Today, the Sun-Sentinel
reported that a school security guard has been arrested in a two-month burglary
spree that targeted snack vending machines at schools throughout Miami-Dade and Broward.
The suspect and an accomplice allegedly stole about $100 from each vending machine.
One of the alleged victims, a company that owns and supplies the vending machines to the schools, claims that they incurred $65,000 in damage and losses. This amount will play heavily into the restitution
this accused person may have to pay if convicted.
The burglary spree covered two counties. According to reports, the burglars entered the schools at night, using cutters to break open locks on gates. Once inside, they used bolt cutters or crowbars to cut the bars protecting the vending machines. Then they would pry open the machines and take the cash and change.
This accused person will face one count of burglary of an unoccupied structure
for each school he allegedly burglarized. He will not be charged with burglary of a dwelling
because a school is not considered a dwelling under Florida law. Therefore, the most he can face is a third-degree felony charge per burglary. A burglary of a dwelling is a second-degree felony.
However, additional charges will follow. For each act of theft, the accused may face petit theft
or grand theft
charges, depending on how much was taken from each vending machine.
He will also face felony and misdemeanor criminal mischief
charges for any damage done to the schools.
All in all, this accused person will likely face multiple felony counts that could add up to decades in prison.
When charged with burglary, a good criminal defense attorney
should look to see how strong the evidence is against their client.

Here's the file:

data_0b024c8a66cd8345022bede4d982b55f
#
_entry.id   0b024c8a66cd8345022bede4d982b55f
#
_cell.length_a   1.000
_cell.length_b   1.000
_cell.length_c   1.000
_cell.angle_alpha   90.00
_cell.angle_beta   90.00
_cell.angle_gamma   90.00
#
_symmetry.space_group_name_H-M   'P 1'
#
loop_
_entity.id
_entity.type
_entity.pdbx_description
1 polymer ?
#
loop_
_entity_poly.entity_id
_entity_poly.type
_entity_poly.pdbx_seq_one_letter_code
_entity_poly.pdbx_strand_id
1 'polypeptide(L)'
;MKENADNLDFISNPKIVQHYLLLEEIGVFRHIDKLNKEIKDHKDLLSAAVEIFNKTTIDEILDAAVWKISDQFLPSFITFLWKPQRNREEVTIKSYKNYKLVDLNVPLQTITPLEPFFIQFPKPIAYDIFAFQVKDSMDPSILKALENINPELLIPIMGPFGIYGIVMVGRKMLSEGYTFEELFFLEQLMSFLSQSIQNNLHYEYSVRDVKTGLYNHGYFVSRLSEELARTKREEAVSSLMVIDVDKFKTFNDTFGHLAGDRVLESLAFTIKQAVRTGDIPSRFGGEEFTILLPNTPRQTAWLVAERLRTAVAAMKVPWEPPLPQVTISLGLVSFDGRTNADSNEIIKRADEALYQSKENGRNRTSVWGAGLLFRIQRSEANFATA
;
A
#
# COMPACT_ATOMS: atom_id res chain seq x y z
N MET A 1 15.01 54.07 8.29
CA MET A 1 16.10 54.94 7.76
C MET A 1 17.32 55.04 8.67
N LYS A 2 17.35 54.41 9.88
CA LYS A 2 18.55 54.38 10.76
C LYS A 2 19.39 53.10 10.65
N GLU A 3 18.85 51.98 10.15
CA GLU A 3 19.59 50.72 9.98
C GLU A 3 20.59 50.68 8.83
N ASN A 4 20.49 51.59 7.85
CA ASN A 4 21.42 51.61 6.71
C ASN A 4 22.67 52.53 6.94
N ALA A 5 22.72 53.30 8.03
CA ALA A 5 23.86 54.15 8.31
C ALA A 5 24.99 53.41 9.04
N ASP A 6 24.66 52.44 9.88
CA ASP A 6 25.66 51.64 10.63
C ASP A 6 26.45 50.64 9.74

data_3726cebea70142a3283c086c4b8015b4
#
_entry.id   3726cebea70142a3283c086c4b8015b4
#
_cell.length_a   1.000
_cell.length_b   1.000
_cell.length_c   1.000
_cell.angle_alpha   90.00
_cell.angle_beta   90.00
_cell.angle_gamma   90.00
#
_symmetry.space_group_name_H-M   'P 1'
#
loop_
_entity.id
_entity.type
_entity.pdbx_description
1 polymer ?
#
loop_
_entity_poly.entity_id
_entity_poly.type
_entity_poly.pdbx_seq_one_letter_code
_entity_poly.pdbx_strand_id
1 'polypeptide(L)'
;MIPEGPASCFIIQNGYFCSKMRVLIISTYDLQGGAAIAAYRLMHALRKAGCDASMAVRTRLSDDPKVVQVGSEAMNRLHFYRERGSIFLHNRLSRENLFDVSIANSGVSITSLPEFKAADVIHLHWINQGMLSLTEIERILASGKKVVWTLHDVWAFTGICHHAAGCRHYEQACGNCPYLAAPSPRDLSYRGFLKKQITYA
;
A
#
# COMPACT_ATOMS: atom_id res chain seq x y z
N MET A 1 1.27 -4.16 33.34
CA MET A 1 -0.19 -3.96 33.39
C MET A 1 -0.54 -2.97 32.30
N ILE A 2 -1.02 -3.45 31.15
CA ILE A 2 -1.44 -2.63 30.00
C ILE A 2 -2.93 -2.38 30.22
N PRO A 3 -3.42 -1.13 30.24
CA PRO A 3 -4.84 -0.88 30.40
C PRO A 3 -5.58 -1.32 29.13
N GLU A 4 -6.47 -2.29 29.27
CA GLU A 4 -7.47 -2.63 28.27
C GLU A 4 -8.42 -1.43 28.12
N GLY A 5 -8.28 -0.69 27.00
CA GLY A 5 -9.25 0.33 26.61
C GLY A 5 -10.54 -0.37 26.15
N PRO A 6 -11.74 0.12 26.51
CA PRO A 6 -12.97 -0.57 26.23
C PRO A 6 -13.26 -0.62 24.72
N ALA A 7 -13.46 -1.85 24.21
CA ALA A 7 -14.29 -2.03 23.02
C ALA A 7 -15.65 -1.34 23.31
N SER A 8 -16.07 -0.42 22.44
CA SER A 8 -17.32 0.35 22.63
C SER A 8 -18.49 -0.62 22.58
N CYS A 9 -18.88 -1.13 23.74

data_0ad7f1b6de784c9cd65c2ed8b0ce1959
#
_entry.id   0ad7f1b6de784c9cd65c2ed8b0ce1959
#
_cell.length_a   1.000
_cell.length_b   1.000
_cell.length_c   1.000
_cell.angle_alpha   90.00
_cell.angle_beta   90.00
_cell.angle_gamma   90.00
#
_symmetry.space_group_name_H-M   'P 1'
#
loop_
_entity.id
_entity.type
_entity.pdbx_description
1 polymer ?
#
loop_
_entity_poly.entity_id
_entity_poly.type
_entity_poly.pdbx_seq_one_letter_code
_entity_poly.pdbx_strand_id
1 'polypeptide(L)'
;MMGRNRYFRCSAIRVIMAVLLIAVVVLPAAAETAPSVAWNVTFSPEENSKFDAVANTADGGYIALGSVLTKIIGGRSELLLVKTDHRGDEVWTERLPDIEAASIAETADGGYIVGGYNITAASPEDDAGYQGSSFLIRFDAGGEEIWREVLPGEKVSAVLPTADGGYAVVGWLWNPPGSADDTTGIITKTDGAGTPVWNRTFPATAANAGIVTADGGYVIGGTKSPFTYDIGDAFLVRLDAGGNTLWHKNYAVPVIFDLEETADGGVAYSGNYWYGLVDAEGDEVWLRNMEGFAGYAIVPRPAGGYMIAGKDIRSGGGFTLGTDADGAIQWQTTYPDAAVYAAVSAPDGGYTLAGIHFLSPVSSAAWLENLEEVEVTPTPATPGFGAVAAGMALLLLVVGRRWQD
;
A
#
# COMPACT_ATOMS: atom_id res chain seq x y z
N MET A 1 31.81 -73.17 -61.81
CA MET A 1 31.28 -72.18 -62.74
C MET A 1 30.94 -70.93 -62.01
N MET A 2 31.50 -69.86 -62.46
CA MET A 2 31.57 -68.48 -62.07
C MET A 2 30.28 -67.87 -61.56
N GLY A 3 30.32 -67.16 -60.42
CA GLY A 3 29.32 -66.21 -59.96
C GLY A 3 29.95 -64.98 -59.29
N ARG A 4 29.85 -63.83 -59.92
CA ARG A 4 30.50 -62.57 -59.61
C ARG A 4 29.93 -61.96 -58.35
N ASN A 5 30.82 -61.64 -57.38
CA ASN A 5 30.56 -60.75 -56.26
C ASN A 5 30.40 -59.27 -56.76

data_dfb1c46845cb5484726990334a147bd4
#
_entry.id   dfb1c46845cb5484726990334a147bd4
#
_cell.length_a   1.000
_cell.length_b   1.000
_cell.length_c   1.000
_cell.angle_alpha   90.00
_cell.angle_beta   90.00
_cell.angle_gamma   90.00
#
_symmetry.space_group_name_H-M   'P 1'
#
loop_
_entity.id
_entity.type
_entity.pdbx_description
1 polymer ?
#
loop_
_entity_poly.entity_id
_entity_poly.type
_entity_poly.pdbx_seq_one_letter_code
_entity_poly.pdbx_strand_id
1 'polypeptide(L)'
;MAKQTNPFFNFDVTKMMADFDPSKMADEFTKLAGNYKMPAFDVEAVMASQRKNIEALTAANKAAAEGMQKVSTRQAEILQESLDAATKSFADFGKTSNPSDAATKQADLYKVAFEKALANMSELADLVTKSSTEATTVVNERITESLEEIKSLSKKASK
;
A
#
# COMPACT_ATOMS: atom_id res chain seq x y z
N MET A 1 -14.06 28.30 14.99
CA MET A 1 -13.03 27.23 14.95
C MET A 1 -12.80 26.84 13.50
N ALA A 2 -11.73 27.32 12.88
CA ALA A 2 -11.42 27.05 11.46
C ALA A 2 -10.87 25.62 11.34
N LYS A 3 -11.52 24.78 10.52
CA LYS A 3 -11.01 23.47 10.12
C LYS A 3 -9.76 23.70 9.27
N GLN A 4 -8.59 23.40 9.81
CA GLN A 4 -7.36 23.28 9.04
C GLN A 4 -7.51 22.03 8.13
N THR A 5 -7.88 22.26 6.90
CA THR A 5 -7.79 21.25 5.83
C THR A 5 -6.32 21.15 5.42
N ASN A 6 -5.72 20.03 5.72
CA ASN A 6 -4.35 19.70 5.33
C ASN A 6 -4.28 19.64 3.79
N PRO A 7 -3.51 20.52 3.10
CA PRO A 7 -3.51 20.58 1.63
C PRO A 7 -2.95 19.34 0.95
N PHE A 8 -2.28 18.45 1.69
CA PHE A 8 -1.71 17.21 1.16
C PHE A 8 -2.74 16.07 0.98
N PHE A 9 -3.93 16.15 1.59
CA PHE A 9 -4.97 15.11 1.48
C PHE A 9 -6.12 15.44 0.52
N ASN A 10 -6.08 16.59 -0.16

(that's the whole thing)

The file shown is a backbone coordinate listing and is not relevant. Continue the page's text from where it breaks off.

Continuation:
What makes a burglary "strong" for the State versus what makes one "weak" depends entirely on the amount of evidence. As a former Miami-Dade prosecutor
, I handled hundreds, if not thousands, of burglary cases. I even went to trial on quite a few. I can tell you that a "strong" burglary exists if there are:
3) Video surveillance
5) Defendant in possession of recently stolen property
Each of these things alone may not amount to a strong case per se, but together they will make it easier for the State to prove the burglary.
However, fingerprints alone do not amount to a conviction. This accused burglar worked at one of the schools. If his fingerprints are found on the premises, then it is easily explainable that his fingerprints would be present since he works there and likely touches things on a daily basis. If his prints are found at other schools where he does not work, that makes a more compelling argument in favor of guilt.
DNA can exist in burglary cases in the form of sweat left on a surface, or skin cells. A crime scene technician can run a cotton swab over a surface, collecting DNA. This DNA can be analyzed at a lab and compared to the DNA of the suspect. If the accused touched a surface with a sweaty palm, some of that sweat residue can be collected. This residue will likely contain DNA. Since each of our DNA is unique, if there is a match between the DNA found and the DNA of the suspect, the odds are good that the suspect was at the scene of the crime.
However, in this case, the most damaging evidence will likely be video surveillance and a confession, if he spoke to police.
Remember - you never have to speak to police! The 5th Amendment protects us against self-incrimination. No police officer can ever force you to make an incriminating statement against yourself. If a police officer ever forces you to speak to them, or threatens you if you do not, you need to tell your lawyer right away. Confessions obtained by force or intimidation are inadmissible in court.
Burglary is a very serious crime in the State of Florida. If you or a loved one are facing burglary charges, call me
to discuss your case.